Have you ever played a round of golf where you end the round saying, “If only I didn’t quadruple bogey the 2nd and 11th holes, I’d have shot my personal best!”. It’s uncanny how a couple of bad holes can negatively affect your overall score. Tracy Fiedler of Invesco recently blogged about how investors should think of this when scoring their portfolios.
Tracy compared and contrasted the way golf is scored to the way the NBA playoffs are scored. In the NBA playoffs, a team must win 4 games of a 7 game series to advance. It doesn’t matter what order those wins come in or by what amount. The saying, “A win’s a win”, comes to mind. The same does not apply on the golf course. As mentioned above, a few bad holes in golf can really mar your scorecard. This is not much different than an investor’s portfolio:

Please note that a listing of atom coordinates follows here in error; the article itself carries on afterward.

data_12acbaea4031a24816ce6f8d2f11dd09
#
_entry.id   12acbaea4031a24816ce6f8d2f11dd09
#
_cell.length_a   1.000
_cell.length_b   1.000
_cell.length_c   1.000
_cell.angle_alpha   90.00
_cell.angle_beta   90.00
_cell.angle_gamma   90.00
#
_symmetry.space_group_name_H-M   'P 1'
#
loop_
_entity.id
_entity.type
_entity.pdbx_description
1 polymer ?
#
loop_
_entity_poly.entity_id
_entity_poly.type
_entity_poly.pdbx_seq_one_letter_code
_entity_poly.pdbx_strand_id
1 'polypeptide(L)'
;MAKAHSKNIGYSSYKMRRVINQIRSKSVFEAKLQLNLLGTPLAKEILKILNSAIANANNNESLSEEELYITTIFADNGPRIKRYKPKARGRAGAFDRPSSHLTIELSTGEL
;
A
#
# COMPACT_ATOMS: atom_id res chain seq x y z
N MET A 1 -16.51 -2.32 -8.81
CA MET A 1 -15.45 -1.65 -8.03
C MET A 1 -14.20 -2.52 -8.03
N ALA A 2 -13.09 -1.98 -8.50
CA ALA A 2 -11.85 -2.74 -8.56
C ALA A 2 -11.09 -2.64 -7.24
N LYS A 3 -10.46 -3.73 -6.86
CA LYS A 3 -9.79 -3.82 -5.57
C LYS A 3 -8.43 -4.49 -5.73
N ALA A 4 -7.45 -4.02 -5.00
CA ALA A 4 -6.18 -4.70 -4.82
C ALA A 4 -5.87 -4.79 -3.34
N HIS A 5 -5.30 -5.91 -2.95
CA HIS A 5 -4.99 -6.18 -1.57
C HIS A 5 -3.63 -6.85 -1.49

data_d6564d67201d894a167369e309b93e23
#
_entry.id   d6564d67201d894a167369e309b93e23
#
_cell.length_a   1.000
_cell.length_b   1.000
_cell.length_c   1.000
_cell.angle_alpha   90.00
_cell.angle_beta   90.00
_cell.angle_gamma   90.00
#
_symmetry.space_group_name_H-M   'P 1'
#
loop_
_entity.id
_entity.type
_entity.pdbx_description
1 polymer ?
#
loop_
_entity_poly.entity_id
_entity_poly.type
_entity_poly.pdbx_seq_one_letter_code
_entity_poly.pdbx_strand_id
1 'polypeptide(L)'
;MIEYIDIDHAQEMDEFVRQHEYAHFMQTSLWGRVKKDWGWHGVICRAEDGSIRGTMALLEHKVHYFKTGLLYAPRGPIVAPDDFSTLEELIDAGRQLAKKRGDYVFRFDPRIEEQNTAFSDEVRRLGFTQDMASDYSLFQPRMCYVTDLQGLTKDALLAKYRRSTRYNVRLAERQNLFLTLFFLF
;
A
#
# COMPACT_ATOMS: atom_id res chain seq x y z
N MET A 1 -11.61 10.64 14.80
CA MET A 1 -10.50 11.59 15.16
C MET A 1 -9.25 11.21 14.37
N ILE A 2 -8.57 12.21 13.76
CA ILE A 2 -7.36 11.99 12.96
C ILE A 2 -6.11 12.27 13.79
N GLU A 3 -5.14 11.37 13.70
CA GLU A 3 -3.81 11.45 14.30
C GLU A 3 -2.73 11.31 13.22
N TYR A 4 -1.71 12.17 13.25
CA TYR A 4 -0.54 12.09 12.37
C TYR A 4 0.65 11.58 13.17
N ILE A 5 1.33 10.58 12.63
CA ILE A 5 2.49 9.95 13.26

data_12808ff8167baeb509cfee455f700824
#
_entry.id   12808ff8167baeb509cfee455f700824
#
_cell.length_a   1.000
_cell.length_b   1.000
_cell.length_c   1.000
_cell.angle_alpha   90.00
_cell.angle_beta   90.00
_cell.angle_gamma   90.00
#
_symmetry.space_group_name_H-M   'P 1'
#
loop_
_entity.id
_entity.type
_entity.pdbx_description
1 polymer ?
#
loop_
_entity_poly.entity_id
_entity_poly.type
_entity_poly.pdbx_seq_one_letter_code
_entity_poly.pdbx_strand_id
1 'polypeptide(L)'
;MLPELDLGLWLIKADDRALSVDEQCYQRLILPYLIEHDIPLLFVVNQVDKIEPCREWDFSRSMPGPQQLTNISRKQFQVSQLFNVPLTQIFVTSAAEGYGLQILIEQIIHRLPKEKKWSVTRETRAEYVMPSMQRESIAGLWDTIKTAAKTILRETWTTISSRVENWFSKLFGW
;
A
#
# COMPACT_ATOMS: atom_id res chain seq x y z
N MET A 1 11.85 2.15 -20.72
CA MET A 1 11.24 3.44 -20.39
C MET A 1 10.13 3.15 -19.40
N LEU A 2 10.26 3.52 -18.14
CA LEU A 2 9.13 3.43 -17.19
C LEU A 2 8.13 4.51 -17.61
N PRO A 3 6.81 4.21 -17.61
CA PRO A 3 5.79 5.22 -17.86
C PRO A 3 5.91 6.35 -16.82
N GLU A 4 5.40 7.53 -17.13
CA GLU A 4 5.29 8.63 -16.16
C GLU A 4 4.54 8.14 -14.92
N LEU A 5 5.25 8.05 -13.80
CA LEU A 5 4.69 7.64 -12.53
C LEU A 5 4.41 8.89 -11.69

“Mistakes on just a hole or two can ruin an otherwise well-played game. Likewise, it may just take one or two exceptionally bad years to push your investment portfolio off the path to victory.”
This reminds me of something Ed Easterling discusses in his book Unexpected Returns: the impact of negative numbers. When it comes to compounding returns, it takes a greater positive return than the offsetting negative loss to break even. For example, if you start with $100,000 and gain 20% one year only to give back 20% the next year, you’d be left with $96,000 not $100,000.
This is why investors should measure their success like golfers. A portfolio should be prepared to handle offensive and defensive periods in the market because they will both undoubtedly occur.
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